In the present work we analyzed the serum miRNA concentration in frail and robust subjects who underwent a multicomponent exercise program; results showed that: (1) miR-451a is more expressed in frail compared to robust subjects; and (2) the multicomponent exercise program results on a differential effect on miRNAs expression, as it increased miR-155-5p and reduced miR-93-5p and miR-495-3p.

The age-related decline of muscle activity (loss of mass and strength) is an overlapping aspect between sarcopenia (a complex disease in which several factors—genetics, environmental, inflammation, hormones, neuromuscular degeneration) and frailty, a state of increased vulnerability to stress due decreased physiological reserve in multiple functions [35, 36]. Because in western countries life expectancy constantly increases, age-related diseases, are a major concern for public health. For this reason, the definition of biomolecules that could be used as biomarkers of physical frailty and/or possible risk of developing sarcopenia, would be extremely important.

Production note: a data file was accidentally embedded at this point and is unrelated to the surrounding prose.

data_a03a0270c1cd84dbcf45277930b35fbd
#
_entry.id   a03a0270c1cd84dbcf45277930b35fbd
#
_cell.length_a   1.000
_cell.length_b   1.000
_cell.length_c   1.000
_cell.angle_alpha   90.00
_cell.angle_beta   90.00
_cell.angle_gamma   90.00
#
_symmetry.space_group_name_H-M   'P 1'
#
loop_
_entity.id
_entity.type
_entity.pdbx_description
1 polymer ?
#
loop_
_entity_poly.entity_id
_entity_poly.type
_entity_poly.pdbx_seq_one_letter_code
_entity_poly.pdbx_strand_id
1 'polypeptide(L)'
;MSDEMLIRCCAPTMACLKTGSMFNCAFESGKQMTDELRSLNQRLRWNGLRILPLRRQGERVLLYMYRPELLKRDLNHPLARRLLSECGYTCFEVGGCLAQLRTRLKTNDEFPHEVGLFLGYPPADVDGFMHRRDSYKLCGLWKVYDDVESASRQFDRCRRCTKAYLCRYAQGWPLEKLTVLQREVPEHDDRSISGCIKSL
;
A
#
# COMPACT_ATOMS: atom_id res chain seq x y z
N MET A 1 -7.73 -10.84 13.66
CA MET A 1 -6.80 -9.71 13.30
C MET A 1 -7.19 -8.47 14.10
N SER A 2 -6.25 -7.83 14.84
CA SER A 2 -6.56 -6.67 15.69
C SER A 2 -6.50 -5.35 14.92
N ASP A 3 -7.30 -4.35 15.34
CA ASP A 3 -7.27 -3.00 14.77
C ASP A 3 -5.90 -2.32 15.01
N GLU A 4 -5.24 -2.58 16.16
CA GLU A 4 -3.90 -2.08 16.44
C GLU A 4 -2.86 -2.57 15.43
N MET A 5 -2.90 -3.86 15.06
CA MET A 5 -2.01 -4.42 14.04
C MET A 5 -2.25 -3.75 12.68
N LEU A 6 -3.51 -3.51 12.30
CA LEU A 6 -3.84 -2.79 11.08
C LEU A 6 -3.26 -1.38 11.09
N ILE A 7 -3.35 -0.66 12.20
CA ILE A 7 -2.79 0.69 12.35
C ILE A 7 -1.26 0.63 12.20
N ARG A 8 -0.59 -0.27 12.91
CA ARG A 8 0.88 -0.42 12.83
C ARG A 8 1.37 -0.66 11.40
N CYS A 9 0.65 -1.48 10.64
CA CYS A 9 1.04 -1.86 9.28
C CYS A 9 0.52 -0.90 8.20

In our previous work, serum concentration of miR-451a was found to be significantly increased in severe sarcopenic patients compared to robust subjects, suggesting this miRNA as a possible biomarker of the disease [23]. In the present work we found that serum concentration of this same miRNA is increased as well in physical frail subjects: individuals with a SPPB score lower than robust subjects but not (yet) suffering from sarcopenia.